Nokia Siemens Preps Hosted IPTV
The launch of such a service could thrust the company back into the forefront of the IPTV sector that has been dominated by Alcatel-Lucent (NYSE: ALU) and Microsoft Corp. (Nasdaq: MSFT), while another key rival, Ericsson AB (Nasdaq: ERIC), is also making ground. (See Microsoft Preps 'Milwaukee' IPTV Upgrade, Telecom Italia Rejects Microsoft IPTV, MTS Picks AlcaLu & Microsoft, Microsoft Adds VOD, IPTV Extras, Microsoft Seals $500M IPTV Deal, AlcaLu 'Ads' to Its TV Program, Ericsson: Tandberg Is Key to IPTV, and Thomson, Ericsson Bag IPTV Deals.)
Although NSN is the technology partner behind one of the world's biggest IPTV operations, at European incumbent Belgacom SA (Euronext: BELG), its success with major operators has been limited, especially compared with key rival ALcaLu, which is working with many Tier 1 carriers on their TV-over-broadband services. (See Top Ten: IPTV Carriers, Belgians Eat Up IPTV, and Belgacom Extends NSN Contract.)
In total, NSN has about 80 IPTV customers, but many are small North American operators that use the Myrio middleware platform that Siemens acquired several years ago. Belgacom and Dutch incumbent KPN Telecom NV (NYSE: KPN) are its big name IPTV customers, though it has also had some success in Asia/Pacific and, recently, in Eastern Europe. (See NSN Wins IPTV Deal, Siemens Wins IPTV Deal, Siemens Touts Dutch IPTV, and Siemens Boasts IPTV Success.)
So now the company, which packages its own middleware platform and professional services with video-specific technology from a number of partners for the IPTV market, plans to make use of its services and integration capabilities by launching a hosted IPTV service, aimed at operators that don't want to, or can't, invest in their own telco TV systems.
Werner, who is head of applications at the vendor's Service Core and Applications Business Unit, says NSN has "a strong services footprint, with a huge and comprehensive services organization -– more than 20,000 staff. Hosting is one of the areas we would like to build further across the entire portfolio. We have experience in hosting networks and systems, mostly in the mobile sector, and we have hosting centers across all the major geographies... and we're looking at offering hosting IPTV capabilities as well," the NSN man tells Light Reading.
The service would involve NSN hosting and running the IPTV-specific systems, such as encoders, video servers, digital rights management capabilities, and middleware, that would be used to deliver IPTV and video-on-demand (VOD) services to, potentially, a number of different service providers that would use their own physical infrastructure to deliver the services to their broadband customers.
According to Werner, "from a platform perspective it's like any other; you have to be able to be running different instances [on the same infrastructure] and running different accounts using the same systems." He says NSN would offer the service using its IPTV "blueprint" that has been "implemented at many customers." That blueprint involves partners such as Widevine Technologies Inc. , Verimatrix Inc. , C-Cor, which is now part of Arris Group Inc. (Nasdaq: ARRS), and Tandberg Television (now an Ericsson company), but it has a number of options for each video-related network element. (See Siemens, Widevine Team, Siemens Picks Tandberg, Siemens Adds Entone, and Siemens, Verimatrix Integrate.)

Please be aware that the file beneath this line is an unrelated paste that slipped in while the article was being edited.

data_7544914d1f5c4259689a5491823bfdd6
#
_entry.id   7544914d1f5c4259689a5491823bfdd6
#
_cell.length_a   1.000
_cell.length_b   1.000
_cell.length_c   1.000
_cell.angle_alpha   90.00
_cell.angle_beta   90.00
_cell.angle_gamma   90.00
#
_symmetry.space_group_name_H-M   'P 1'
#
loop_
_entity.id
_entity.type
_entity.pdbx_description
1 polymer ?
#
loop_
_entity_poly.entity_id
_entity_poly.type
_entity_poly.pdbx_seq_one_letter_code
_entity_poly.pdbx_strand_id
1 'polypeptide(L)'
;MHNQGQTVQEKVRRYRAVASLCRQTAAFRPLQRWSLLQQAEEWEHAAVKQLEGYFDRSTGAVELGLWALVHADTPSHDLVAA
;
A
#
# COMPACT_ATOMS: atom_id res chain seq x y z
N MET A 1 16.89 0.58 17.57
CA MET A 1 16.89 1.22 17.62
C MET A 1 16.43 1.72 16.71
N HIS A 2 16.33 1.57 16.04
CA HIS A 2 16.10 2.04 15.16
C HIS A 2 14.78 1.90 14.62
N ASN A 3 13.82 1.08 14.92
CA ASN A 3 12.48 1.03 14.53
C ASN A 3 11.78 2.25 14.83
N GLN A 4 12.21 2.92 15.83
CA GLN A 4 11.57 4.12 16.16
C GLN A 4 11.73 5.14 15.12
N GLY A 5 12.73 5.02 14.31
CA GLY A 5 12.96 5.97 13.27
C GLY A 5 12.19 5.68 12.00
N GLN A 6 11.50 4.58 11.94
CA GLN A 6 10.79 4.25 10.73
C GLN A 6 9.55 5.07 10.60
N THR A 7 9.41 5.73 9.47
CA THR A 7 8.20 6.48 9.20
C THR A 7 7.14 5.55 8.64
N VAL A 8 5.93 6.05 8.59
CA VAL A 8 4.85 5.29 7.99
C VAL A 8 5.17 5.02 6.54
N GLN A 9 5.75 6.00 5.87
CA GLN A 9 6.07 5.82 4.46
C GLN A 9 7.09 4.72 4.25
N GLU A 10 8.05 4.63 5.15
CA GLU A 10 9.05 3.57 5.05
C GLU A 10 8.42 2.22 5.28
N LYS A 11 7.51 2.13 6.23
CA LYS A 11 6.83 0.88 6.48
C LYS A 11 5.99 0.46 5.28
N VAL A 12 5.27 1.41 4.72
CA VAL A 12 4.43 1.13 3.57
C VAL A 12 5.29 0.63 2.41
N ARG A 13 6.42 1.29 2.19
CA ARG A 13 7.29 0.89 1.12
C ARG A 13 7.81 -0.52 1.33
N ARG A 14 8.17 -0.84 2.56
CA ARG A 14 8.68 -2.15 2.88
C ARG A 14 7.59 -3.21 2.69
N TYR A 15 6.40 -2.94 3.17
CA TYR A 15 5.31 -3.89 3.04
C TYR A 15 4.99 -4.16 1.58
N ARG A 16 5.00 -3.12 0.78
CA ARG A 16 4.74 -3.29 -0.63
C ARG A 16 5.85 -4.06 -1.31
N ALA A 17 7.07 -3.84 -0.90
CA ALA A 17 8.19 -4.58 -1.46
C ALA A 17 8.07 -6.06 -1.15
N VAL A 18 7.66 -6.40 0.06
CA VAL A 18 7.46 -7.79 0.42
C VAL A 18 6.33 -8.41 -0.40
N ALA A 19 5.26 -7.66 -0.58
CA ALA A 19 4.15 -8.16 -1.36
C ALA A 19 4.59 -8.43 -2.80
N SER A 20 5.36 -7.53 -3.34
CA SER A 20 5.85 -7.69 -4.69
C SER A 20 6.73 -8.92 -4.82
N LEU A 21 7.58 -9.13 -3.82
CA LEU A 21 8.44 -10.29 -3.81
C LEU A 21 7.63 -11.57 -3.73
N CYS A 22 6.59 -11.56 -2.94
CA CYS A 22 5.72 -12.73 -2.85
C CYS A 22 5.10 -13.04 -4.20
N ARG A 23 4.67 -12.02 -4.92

He adds, "What is not possible is the hosting of an entire IP network, the physical infrastructure such as the routers and the DSLAMs. But what can be hosted is the service platform and the back office systems -- the VOD servers, the headend systems, the encoders. These can be shared by a number of service providers."
Werner says NSN has been doing "a lot of conceptual work, providing the basic functionalities to make it possible. We have performed trials in our labs and with prospective customers, though I wouldn't like to name anyone. We're waiting until the trials are concluded to see whether our expectations are met, then we'll be in a better position to come up with a timetable and a roadmap."
And Werner believes there's pent-up demand for such an offering. "We see opportunities across the globe –- ISPs have huge interest in offering such services," says the NSN man.
While rival Ericsson says it has no plans to introduce such a service, AlcaLu is also looking at the concept.
Rik Missault, head of AlcaLu's Multimedia and Ventures Product Group, says the vendor plans to use the model it has already developed for its Mobile Interactive TV Managed Service and take that to the fixed world. (See Alcatel-Lucent Wins.)
Its proposition is centered around the hosting and operation of content management systems that house and deliver video, including commercials. Missault says AlcaLu is working towards launching an IPTV service some time in the second half of this year.
— Ray Le Maistre, International News Editor, Light Reading